A Smoothie You Can Chew On
The future of the smoothie is chunky. At least, that's what Brian Ng thinks. For months now, he's been in hot pursuit of the perfect combination of chunkiness and cold, puréed fruit. In this quest, Ng, a product-development manager at smoothie chain Jamba Juice, has traveled a bumpy road. He's tested all kinds of ingredients in search of the ones that, when put through a blender with fruit, yield no glops, no mush, no graininess. Just honest-to-goodness chunks.
Long known for staples including Banana Berry and Strawberries Wild, Jamba is busy bulking up its menu as part of its bid to become the Starbucks (SBUX ) of the smoothie. The 600-store chain, which in the most recent fiscal year posted net income of $2.9 million on sales of $253 million, is on the cusp of its most aggressive expansion ever, both in its products and its physical presence. Jamba plans to boost store count to as many as 1,095 over the coming three years. "Just as Starbucks defined the category of coffee, Jamba has the opportunity to define the category of the healthy snack," says Brian Moore, analyst at Wedbush Morgan Securities. He thinks Jamba could eventually expand to as many as 5,000 locations.
Privately held since its 1990 founding, the chain went public last November when it was acquired by Services Acquisition Corp. International, a so-called blank check company formed solely to raise funds to acquire an existing business. Major shareholders of newly christened Jamba Inc. (JMBA ) include Soros Fund Management and venture firm Benchmark Capital Management Co. The chain does not lack for experience at the top: Its chairman is former AutoNation (AN ) and Blockbuster (BBI ) CEO Steven R. Berrard. CEO Paul E. Clayton was president of Burger King Holdings Inc.'s (BKC ) U.S. operations before joining Jamba in 2000. Now, with $85 million in cash and little debt, Jamba is filling out its ranks, laying out $3 million this year, in part to hire and train such crucial employees as store and district managers, real estate analysts, and product- development experts.
Expanding the definition of the smoothie, and adding a warm product--perhaps, executives say, a "hot, savory pocket"--is key to the chain's ambitious plans. Its current smoothies are, well, smooth, since they're marketed as beverages. Typically, they're a blend of fruit, fruit juice, and ice. Some contain yogurt or peanut butter. But Jamba has a pressing business reason to add new textures and ingredients to the mix: As part of its sales strategy, the chain wants to boost the frequency of customer visits. Visits total fewer than two a month for almost 80% of Jamba customers. If Jamba can make some products more filling, it could attract not just thirsty customers but also hungry ones. Since any ingredient that requires some chewing likely adds calories and feels more filling, "texture is part of how we'll get there," says Paul Coletta, Jamba's senior vice-president for marketing. That's what makes Ng's experimentation in Jamba's food lab such a vital strategic effort for the company.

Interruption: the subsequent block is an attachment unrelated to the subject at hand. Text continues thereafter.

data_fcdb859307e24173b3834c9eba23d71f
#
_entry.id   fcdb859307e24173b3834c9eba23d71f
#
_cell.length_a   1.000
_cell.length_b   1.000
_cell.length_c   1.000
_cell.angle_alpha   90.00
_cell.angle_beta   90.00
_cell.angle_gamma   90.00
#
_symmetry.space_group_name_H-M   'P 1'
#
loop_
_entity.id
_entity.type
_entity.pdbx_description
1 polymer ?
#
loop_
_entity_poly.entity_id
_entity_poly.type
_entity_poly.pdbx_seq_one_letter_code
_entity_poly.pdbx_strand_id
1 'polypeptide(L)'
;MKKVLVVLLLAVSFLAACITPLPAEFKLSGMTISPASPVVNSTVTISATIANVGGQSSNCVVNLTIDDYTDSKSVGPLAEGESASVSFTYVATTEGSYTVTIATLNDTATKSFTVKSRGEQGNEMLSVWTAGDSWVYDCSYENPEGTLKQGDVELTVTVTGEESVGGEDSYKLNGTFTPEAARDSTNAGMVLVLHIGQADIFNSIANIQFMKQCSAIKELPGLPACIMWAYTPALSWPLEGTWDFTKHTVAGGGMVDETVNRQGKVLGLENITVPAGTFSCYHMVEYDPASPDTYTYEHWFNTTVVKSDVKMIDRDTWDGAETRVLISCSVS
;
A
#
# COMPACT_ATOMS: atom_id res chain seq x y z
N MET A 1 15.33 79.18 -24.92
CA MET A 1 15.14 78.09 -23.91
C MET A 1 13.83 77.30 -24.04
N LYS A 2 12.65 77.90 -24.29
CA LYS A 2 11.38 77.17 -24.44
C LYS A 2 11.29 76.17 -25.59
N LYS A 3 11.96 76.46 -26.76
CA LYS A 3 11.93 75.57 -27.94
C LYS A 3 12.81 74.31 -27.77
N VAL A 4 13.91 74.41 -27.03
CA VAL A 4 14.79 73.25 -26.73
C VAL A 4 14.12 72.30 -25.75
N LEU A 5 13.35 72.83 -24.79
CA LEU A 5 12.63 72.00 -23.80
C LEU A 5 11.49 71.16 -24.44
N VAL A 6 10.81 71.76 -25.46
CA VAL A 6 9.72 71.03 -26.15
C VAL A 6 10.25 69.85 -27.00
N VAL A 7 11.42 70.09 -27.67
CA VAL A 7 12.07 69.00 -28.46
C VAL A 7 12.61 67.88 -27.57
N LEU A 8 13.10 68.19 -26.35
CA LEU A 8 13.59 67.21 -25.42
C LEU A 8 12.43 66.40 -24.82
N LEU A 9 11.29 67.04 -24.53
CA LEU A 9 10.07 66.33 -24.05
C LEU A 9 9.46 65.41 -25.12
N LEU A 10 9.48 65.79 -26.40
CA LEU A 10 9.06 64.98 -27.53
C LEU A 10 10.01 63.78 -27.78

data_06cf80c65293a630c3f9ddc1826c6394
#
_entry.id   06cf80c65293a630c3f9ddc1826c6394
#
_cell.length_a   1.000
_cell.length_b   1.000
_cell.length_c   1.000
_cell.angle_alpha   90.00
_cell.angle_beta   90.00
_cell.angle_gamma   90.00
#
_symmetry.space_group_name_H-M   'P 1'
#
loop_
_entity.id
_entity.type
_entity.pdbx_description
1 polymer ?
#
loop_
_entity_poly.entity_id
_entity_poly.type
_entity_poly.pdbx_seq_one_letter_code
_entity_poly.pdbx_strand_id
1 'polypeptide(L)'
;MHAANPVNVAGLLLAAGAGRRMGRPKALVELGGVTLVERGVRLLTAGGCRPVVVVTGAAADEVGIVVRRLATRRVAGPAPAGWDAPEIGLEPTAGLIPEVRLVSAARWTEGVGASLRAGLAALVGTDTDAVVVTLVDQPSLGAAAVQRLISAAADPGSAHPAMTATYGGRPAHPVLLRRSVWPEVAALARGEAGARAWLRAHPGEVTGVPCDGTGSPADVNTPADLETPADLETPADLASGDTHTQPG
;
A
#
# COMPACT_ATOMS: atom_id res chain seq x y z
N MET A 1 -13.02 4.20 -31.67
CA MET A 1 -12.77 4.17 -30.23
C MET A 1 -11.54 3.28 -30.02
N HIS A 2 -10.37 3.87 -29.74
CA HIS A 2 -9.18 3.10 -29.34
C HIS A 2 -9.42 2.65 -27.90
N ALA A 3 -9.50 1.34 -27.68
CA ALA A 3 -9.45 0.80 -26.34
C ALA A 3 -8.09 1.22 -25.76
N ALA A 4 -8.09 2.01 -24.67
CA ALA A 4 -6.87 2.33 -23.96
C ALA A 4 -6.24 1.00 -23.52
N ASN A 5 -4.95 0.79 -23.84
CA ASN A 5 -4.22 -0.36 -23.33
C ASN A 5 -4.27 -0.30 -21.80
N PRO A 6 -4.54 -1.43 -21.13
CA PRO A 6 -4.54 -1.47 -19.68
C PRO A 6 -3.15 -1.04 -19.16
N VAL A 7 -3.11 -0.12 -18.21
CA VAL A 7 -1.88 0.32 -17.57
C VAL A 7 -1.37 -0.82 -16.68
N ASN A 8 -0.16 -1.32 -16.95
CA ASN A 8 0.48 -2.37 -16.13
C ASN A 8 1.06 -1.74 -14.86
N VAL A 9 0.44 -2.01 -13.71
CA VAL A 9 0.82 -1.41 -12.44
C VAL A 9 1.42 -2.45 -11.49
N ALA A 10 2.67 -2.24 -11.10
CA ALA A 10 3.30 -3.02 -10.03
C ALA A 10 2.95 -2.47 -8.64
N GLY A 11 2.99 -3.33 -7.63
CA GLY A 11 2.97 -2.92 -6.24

Just as fashion houses must stay on top of the latest trends in clothing styles, Jamba must scope out the coming trends in taste. Once it spots the next hot flavor, nutritional trend, or texture, it must figure out how, and when, to incorporate it into products. It must excel at jumping on nascent trends--if not launching them--before rivals.
In food circles, adding more texture and nutritional value to products is in. That became obvious on a trend-spotting trip to Manhattan that Coletta and six members of his staff took in mid-April. The group sampled the menu at two dozen eateries and noted grains such as flaxseed added to beverages and baked goods.
But what texture would work in a Jamba smoothie? Chunky is in synch with the current consumer desire for "natural" products that seem "organic and wholesome and real," says Coletta. Over the last several years Jamba has toyed with the concept unsuccessfully. Ng, a lanky 27-year-old with spiky black hair, spent months experimenting with peanut and cheesecake smoothies. But the ground peanuts felt too gritty and didn't even taste like peanuts when mixed with the other ingredients. The cheesecake smoothie, which contained bits of graham cracker, failed, too. "It added some chunkiness, but after 15 minutes it just turned mushy," says Ng.
Stymied, Jamba put chunkiness on hold. Ng turned to other projects, working on low-calorie fruit-and-juice smoothies and low-carbohydrate smoothies. But late last year, the need to tinker with the original smoothie formula became more urgent, largely because Jamba wanted to introduce a product substantial enough to serve as a light meal. In a brainstorming session, vice-president for product innovation Brian Lee, Ng, and a few others kicked around ideas for ingredients, suggesting nuts, corn meal, carrots, even beans. Granola seemed the most promising avenue, so Ng scooped up a few pounds of every kind of granola he could find. Some made the mixture too thick; adding more liquid made them too runny. A hard-to-pour smoothie is heresy at Jamba, since Lee says that watching a smoothie being poured from the pitcher into the cup with a grand flourish is part of the thrill.
Ultimately, Ng narrowed down his recipes to a handful to test in a few stores. Jamba won't disclose the actual ingredients, although Lee says that the product contains "a variant of granola and cereal." If consumers like it, Jamba will have made a big step forward. If not, Ng can look forward to a lot of long days in the food lab.
By Louise Lee